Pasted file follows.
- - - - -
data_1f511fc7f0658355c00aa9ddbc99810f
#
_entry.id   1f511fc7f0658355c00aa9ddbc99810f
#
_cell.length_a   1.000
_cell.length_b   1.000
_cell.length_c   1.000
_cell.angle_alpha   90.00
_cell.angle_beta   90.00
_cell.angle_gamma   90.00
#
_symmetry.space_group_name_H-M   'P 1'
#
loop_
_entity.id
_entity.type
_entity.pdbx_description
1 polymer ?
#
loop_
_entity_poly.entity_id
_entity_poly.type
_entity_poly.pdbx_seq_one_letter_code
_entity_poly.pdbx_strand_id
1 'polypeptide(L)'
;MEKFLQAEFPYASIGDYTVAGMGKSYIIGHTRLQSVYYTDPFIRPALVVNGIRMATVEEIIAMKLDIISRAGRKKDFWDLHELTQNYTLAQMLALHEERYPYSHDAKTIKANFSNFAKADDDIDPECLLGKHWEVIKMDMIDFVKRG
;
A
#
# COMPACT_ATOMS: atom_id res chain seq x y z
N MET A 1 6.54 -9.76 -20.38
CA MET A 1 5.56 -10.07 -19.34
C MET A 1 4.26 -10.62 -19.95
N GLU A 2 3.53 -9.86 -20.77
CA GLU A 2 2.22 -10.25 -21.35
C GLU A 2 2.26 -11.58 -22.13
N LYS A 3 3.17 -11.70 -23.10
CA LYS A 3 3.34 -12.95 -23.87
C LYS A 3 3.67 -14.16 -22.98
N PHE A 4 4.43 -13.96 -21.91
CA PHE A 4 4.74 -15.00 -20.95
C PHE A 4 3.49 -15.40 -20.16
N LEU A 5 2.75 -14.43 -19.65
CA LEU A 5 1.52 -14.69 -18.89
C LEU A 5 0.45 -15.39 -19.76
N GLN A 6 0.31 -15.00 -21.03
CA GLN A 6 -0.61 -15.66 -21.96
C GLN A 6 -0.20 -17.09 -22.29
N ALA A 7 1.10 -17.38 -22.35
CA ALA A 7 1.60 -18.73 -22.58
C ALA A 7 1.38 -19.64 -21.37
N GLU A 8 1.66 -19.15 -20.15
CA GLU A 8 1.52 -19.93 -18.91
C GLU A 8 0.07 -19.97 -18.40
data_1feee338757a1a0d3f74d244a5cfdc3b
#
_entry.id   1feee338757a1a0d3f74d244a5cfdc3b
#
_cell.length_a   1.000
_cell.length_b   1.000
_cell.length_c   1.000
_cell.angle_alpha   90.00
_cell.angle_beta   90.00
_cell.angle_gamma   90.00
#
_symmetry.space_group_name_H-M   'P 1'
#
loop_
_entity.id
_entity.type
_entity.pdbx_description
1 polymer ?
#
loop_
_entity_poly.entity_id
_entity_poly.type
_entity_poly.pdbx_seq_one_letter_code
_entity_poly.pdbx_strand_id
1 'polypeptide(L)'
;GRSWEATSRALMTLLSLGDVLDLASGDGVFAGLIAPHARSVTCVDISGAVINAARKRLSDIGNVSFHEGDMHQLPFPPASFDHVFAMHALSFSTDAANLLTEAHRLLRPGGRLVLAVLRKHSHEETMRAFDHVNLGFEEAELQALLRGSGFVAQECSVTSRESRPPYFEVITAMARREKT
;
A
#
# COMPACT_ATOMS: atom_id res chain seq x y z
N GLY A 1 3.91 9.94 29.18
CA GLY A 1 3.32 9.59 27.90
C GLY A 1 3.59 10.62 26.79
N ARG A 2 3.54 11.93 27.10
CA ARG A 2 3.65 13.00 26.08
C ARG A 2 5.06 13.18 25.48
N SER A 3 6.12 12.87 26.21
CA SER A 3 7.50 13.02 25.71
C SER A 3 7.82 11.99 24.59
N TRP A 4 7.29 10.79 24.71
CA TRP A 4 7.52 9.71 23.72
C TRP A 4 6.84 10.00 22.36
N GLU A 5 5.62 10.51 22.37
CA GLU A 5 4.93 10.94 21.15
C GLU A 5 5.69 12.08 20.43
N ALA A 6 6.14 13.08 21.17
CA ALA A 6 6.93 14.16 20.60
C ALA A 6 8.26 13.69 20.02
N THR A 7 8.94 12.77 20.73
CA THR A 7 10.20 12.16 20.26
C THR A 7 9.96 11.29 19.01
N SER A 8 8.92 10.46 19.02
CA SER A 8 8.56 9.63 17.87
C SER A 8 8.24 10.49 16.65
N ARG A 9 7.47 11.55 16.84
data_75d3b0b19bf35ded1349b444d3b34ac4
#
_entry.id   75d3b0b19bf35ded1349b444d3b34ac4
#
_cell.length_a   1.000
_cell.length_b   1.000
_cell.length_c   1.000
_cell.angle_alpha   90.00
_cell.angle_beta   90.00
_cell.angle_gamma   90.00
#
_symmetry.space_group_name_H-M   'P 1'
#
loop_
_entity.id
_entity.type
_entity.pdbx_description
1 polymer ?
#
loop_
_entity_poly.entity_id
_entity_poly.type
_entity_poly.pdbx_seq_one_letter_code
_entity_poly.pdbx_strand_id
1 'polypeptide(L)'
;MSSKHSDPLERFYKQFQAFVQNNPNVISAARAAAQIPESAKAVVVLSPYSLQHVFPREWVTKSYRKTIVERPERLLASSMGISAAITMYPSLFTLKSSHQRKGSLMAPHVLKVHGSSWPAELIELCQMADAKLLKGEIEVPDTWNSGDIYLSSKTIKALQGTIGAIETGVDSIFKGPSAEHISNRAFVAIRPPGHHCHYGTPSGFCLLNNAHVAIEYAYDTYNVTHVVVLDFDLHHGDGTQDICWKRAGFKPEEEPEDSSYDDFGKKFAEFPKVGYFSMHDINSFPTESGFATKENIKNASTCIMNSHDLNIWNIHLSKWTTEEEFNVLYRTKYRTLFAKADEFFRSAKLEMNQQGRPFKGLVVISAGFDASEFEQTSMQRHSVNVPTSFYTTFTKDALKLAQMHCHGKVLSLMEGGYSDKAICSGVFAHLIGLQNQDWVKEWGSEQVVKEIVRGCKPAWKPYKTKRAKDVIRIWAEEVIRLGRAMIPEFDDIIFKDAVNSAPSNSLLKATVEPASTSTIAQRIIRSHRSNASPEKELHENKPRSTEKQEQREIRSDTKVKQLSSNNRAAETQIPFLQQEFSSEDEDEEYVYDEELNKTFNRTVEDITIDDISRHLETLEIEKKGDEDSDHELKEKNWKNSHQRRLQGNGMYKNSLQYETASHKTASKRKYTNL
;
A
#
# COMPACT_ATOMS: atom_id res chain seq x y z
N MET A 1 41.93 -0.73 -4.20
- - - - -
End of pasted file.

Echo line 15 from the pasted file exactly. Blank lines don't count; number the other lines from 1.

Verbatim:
_entity.id